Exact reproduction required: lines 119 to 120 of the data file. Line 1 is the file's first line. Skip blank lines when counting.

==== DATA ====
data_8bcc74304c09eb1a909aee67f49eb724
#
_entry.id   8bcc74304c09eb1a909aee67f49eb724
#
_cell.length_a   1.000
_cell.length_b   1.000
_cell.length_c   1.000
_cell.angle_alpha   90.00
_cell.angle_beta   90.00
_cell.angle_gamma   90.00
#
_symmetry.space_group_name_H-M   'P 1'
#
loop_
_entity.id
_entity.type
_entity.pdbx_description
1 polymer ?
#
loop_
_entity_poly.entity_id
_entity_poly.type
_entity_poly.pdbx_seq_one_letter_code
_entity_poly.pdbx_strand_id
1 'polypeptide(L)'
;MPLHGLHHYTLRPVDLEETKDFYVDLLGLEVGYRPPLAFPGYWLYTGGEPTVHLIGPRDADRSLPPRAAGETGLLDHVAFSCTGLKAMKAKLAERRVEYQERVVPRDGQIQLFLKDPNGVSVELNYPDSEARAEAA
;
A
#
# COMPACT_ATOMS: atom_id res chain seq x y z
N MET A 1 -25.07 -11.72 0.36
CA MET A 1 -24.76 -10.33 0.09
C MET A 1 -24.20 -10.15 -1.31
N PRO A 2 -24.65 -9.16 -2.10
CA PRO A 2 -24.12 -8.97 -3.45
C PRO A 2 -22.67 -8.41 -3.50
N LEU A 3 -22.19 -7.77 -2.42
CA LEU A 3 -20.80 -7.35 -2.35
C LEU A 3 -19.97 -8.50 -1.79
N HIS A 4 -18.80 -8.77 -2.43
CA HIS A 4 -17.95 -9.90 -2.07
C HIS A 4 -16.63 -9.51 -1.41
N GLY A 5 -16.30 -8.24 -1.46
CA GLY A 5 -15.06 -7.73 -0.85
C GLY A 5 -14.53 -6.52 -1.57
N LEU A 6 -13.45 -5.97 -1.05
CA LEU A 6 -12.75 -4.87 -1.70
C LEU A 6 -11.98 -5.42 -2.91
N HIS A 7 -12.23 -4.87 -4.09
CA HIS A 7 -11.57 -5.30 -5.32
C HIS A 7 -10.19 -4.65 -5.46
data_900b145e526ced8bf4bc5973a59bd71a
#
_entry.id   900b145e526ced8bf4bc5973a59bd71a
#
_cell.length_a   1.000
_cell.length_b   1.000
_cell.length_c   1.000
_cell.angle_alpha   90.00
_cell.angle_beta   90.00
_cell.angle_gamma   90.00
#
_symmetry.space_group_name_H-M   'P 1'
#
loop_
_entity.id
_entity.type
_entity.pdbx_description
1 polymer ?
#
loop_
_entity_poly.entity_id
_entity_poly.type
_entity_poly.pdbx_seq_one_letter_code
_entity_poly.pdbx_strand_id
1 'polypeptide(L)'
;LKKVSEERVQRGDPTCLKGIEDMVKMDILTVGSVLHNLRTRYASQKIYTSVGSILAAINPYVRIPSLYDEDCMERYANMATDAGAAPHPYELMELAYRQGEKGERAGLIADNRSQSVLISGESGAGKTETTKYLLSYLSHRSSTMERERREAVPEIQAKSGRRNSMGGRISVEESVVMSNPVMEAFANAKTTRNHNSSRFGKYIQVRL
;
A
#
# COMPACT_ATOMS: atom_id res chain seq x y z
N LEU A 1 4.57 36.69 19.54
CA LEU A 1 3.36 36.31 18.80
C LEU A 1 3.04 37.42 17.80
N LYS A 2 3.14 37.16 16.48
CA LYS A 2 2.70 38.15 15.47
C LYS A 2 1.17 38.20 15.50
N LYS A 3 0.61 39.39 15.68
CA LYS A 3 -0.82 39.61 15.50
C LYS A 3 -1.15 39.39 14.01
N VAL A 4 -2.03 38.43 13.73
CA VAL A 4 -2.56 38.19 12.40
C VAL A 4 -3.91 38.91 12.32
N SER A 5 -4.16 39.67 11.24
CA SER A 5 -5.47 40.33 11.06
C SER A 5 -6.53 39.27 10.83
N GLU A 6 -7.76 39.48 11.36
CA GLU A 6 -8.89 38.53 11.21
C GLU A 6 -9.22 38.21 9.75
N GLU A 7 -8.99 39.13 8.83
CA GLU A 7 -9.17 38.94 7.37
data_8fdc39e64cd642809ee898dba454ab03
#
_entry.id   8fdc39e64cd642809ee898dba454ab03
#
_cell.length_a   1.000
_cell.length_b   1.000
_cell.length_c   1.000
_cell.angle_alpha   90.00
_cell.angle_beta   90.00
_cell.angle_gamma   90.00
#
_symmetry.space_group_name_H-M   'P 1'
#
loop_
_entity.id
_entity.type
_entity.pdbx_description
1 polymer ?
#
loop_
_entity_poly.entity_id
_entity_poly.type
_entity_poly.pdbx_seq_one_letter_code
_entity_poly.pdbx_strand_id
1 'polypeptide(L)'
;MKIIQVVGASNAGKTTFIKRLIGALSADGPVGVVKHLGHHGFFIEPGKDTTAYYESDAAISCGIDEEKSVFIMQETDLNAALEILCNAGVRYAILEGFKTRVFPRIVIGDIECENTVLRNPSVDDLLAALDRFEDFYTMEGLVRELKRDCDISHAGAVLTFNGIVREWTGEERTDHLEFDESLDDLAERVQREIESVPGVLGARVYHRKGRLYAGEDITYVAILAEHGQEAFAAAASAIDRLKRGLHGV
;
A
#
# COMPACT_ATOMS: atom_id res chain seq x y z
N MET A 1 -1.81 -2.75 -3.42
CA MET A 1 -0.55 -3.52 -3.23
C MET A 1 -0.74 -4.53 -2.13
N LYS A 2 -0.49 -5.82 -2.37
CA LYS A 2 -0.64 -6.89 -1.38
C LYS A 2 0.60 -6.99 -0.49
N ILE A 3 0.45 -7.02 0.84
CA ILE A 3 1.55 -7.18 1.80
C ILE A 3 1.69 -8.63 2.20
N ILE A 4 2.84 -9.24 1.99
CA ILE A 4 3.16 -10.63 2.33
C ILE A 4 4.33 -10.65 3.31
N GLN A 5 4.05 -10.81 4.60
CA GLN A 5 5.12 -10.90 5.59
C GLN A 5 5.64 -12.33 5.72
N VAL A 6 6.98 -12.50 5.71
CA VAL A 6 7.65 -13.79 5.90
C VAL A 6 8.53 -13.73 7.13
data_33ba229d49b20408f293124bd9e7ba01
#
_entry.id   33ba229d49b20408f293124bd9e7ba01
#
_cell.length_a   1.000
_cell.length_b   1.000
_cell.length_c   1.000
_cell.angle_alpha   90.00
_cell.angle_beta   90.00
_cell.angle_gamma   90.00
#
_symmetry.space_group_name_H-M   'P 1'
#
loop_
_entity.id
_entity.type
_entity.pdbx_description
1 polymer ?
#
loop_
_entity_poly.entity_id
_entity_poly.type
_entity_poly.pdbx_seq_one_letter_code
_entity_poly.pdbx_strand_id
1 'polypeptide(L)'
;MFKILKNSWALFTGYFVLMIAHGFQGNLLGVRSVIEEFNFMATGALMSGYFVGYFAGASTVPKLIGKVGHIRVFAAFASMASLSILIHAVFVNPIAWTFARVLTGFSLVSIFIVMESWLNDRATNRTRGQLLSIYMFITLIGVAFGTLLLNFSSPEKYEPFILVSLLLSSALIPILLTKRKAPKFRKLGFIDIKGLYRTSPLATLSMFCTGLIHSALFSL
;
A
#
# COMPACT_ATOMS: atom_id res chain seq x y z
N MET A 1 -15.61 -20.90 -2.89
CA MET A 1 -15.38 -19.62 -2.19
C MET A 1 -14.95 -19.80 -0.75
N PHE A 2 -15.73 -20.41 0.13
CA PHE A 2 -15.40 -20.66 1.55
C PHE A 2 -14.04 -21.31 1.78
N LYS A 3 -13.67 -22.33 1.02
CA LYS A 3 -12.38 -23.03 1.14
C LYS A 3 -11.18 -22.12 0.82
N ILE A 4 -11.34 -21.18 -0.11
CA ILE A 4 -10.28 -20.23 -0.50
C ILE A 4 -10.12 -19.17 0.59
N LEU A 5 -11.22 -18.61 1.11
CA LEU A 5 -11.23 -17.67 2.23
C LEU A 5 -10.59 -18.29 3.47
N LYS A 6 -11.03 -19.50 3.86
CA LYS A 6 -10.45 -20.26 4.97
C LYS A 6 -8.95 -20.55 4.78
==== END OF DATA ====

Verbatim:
1 polymer ?
#